Peace Upon the Boys, Not the Palestinians
The discovery on Monday of the dead bodies of Israeli teens Eyal Yifrach, Naftali Frenkel and Gil-ad Shaer sent shock waves across the country. In spite of a growing sense of doom — due to the fact that their Hamas captors had not come forth with demands, and extensive searches were coming up empty — there was nevertheless a ray of hope that the boys were still alive.
Fresh in the public’s mind was the 2006 abduction of Israeli soldier Gilad Schalit, who spent five years in Hamas captivity until being released in exchange for 1,027 terrorists. Based on this experience, much discussion following the June 12 kidnapping of the three teenagers was devoted to the question of how to handle the current situation better. In other words, there was an assumption that Israel’s biggest dilemma was going to be whether to launch a rescue operation or negotiate for the boys’ release.
It is thus that the news of their cold-blooded murder and subsequent burial in a hole in the ground was not only tragic and enraging; it also came as somewhat of a surprise.
What came as no surprise at all, however, was the response of the Palestinian Authority, Hamas and the so-called “international community.”
Residents of the PA attacked the ambulance transporting the bodies of Eyal, Naftali and Gil-ad out of the area near Hebron where they were found. The mob expressed its sentiment about the boys by hurling epithets, rocks and paint at the vehicle, smashing its windshield.
PA President Mahmoud Abbas — who had been lauded publicly by the Israeli government (and by Naftali Frenkel’s mother, Rachel) for his assistance in the search for the boys and their kidnappers — immediately appealed to the United States and Europe to prevent Israel from retaliating militarily.
Hamas thumbed its nose at Prime Minister Benjamin Netanyahu’s statement that “Hamas is responsible and Hamas will pay” for the premeditated slaughter of the teens. Its senior spokesman, Sami Abu Zuhri, wrote on Facebook: “Netanyahu … must understand his threats do not terrify us. If he launched a war against Gaza, the gates of hell would be open on him.”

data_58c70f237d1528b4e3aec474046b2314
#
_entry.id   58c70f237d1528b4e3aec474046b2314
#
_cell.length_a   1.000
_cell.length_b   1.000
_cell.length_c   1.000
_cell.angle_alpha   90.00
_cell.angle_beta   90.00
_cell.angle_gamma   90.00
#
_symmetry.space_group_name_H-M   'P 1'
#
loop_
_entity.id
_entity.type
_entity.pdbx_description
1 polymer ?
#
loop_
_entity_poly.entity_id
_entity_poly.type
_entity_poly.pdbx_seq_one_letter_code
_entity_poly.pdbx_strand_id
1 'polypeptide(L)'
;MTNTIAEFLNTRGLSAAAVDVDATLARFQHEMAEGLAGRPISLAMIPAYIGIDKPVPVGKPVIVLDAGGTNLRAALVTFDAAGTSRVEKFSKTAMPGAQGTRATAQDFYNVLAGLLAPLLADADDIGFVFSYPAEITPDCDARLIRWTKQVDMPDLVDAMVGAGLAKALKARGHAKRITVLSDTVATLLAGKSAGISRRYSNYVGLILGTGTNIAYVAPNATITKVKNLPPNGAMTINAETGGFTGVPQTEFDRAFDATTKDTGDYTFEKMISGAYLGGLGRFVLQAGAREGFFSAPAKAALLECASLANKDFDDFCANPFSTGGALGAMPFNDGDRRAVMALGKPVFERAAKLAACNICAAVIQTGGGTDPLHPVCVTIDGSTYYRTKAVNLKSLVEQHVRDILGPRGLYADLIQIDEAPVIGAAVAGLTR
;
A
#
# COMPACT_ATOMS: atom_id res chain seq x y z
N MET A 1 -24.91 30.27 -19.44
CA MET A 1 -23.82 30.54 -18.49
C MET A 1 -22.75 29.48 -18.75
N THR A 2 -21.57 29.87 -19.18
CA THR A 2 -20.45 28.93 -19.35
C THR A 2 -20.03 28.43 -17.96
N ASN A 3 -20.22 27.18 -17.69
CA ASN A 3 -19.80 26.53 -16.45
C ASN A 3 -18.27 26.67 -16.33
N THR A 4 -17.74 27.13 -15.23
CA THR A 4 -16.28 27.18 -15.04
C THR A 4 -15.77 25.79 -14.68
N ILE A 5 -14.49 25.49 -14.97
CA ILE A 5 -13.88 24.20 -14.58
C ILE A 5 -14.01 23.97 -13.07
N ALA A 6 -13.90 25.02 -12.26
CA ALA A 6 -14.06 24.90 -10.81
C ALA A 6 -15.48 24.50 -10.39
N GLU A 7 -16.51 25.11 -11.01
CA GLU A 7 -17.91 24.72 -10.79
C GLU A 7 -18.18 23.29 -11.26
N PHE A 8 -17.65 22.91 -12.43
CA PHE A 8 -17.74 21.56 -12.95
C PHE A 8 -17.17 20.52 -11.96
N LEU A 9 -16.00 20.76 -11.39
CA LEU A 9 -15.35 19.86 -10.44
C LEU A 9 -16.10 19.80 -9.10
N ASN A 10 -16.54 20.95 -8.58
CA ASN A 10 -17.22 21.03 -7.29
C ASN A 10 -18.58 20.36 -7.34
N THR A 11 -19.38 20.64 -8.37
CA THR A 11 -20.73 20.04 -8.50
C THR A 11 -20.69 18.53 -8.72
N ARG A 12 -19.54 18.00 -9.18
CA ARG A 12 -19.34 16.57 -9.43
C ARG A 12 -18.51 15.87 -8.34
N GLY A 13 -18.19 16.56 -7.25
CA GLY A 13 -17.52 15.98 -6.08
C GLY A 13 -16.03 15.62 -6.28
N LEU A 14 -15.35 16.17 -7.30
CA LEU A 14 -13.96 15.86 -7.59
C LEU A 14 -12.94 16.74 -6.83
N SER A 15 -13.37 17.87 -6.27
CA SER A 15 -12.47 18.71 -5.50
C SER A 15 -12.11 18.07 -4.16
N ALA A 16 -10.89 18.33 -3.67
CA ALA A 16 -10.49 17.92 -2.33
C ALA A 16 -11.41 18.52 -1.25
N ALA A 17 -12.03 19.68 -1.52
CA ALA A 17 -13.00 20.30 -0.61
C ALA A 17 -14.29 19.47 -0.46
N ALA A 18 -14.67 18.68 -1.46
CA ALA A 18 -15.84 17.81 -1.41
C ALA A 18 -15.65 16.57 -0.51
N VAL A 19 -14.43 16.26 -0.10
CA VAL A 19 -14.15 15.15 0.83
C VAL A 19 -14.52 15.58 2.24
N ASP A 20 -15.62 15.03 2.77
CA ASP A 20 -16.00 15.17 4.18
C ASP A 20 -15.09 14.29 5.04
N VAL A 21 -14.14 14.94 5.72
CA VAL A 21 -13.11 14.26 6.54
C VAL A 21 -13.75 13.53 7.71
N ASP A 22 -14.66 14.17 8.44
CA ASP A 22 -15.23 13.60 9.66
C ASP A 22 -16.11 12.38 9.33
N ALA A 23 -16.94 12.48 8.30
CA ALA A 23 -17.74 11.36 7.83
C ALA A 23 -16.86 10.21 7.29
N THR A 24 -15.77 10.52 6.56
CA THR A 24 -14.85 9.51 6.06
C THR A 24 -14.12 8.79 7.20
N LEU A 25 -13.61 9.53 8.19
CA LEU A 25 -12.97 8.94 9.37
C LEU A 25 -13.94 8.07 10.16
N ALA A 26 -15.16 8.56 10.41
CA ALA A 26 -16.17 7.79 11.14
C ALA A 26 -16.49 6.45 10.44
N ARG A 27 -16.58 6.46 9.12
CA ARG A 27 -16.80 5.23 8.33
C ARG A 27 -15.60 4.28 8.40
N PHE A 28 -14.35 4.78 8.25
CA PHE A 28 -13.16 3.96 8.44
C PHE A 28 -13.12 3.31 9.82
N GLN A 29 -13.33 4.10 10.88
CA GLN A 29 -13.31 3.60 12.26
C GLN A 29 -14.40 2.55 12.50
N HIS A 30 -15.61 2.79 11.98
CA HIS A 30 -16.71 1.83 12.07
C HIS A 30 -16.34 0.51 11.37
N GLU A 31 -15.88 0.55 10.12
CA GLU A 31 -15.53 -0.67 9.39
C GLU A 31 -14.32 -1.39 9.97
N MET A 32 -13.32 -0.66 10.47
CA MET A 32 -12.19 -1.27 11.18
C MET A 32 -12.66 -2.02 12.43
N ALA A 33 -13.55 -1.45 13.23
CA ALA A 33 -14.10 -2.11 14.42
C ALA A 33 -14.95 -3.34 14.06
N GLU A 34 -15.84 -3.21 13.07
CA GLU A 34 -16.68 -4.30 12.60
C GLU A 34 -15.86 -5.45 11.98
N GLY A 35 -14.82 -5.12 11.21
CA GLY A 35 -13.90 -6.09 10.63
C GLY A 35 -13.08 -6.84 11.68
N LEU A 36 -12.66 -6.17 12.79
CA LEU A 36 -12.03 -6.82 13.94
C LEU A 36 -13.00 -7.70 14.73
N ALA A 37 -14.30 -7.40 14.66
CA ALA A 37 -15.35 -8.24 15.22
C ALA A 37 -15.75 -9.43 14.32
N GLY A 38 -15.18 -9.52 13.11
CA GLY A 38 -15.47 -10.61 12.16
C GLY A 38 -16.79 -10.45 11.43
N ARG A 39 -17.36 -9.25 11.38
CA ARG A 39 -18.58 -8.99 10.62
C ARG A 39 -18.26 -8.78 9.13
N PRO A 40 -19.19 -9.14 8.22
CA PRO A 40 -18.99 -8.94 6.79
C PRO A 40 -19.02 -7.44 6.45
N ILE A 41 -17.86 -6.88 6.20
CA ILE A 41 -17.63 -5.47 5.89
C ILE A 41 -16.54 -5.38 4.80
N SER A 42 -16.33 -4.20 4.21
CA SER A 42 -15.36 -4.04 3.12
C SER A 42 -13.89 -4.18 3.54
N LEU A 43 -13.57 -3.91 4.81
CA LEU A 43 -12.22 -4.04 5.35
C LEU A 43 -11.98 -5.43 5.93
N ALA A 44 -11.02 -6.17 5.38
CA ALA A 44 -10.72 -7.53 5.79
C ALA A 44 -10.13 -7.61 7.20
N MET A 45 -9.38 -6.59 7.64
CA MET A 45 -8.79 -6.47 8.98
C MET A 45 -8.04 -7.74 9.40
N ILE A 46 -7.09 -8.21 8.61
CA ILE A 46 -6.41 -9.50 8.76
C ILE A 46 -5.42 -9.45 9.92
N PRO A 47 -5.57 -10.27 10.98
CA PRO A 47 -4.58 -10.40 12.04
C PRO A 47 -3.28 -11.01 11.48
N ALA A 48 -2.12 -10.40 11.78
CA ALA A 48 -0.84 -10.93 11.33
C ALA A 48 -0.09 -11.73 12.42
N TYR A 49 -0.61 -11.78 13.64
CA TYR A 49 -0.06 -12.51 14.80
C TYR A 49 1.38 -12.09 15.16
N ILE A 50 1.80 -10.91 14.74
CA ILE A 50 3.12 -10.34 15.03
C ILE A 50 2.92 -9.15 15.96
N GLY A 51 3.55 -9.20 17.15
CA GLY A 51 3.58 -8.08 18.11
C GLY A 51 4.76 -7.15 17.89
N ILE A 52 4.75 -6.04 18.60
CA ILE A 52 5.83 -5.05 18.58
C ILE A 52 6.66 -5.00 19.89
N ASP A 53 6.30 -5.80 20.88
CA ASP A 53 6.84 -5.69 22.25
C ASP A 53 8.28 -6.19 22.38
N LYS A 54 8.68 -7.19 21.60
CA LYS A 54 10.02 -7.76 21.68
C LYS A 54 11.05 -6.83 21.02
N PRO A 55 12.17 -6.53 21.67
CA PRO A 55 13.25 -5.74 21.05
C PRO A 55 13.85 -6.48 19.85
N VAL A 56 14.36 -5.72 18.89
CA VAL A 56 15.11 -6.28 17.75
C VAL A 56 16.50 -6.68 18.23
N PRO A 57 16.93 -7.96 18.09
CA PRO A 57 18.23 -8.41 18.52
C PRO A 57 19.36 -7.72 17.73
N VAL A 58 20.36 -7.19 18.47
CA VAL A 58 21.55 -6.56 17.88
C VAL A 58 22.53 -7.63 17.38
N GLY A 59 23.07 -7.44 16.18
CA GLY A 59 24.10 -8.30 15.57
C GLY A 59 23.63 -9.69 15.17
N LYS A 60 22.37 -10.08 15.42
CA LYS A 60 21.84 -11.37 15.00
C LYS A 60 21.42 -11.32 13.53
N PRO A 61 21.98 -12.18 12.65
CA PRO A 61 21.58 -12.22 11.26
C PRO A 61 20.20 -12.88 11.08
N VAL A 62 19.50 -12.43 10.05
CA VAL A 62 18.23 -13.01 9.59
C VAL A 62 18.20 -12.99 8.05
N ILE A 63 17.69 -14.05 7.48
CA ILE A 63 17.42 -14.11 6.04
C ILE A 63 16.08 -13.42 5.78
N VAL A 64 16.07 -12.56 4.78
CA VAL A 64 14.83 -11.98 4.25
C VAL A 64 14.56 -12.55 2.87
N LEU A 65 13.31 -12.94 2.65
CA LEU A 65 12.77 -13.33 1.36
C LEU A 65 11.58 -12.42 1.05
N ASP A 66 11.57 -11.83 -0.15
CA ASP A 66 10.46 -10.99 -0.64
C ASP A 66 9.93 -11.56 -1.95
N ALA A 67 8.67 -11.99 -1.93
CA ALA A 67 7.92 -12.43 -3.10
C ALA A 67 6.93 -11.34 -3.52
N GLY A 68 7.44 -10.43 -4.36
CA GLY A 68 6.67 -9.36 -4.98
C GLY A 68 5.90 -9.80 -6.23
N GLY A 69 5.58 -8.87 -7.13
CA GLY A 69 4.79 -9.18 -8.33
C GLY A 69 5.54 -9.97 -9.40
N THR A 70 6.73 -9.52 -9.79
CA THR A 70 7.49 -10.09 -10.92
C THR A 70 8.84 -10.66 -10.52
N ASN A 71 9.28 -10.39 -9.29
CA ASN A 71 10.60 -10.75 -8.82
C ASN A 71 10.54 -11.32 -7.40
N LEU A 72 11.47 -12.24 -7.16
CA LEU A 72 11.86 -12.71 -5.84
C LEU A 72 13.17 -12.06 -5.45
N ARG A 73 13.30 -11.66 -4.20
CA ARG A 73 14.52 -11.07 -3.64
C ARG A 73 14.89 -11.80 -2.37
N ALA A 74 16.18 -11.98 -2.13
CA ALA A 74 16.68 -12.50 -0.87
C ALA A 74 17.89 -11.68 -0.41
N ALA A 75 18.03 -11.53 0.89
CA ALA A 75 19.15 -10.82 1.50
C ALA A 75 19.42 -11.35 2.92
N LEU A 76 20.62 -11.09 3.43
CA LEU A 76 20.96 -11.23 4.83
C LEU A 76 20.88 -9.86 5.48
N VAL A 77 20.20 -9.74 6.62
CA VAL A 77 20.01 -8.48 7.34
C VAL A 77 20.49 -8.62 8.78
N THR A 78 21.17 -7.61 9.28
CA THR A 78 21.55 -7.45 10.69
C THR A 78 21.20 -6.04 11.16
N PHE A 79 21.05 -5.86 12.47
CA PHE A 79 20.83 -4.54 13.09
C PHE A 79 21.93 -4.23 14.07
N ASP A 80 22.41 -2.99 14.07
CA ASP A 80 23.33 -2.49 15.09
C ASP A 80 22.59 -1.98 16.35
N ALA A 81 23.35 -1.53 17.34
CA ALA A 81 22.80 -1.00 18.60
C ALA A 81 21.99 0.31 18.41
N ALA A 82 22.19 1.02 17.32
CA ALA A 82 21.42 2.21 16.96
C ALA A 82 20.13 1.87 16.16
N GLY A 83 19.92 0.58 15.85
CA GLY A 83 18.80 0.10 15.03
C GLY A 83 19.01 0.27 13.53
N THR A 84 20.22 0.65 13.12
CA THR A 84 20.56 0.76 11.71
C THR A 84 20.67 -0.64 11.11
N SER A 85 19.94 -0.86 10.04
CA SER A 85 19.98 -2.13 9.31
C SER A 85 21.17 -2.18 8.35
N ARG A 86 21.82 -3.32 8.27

U.N. Secretary-General Ban Ki-moon issued a statement condemning “the deliberate killing of civilians,” calling the murder of the boys a “heinous act by enemies of peace [that] aims to further entrench division and distrust and to widen the conflict.”
The Vatican called it a “hideous and unacceptable crime” and an “obstacle to peace.”
U.S. State Department spokeswoman Jen Psaki managed to condemn the murders without actually acknowledging them as such.
“The harm that has been done to these teenagers is a tragedy,” she told reporters. When asked whether the U.S. was calling for “restraint,” she answered, “It certainly does.”
President Barack Obama echoed this message in a statement.
“The United States condemns in the strongest possible terms this senseless act of terror against innocent youth,” he said. “From the outset, I have offered our full support to Israel and the Palestinian Authority to find the perpetrators of this crime and bring them to justice, and I encourage Israel and the Palestinian Authority to continue working together in that effort. I also urge all parties to refrain from steps that could further destabilize the situation.”
As was to be expected, everybody’s main concern is that Israel will do what is necessary to defeat those who aggress against it. That the Arabs in Gaza and the PA wish to keep the “Zionist enemy” and “occupation forces” at bay is at least understandable.
After all, since Monday night, the Israeli Air Force has been striking dozens of terrorist targets throughout Gaza.
And though Netanyahu’s emergency meeting with the Diplomatic-Security Cabinet ended just after midnight with no final decision on how to respond to the murder of the boys, Abbas and his new Hamas partners undoubtedly realize that even their patsies in Washington and Brussels may not be able to serve as their buffer in this instance.
But it never ceases to boggle the mind that Western countries consider Israel to be a greater threat to “stability” than the Arabs who seek its destruction. Nor does it cease to amaze that the hackneyed phrase “enemies of peace” is still being used to refer to state-backed terrorists. They are not enemies of peace. They are enemies of Israel.
When the autopsies of Eyal, Naftali and Gil-ad are complete and the innocent teenagers can be buried — this time properly, with their grieving family and friends there to pray and mourn — Israel must be determined not to let the societies that bred their killers ever rest in peace.
Ruthie Blum is the author of “To Hell in a Handbasket: Carter, Obama, and the ‘Arab Spring.'” This article was originally published by Israel Hayom.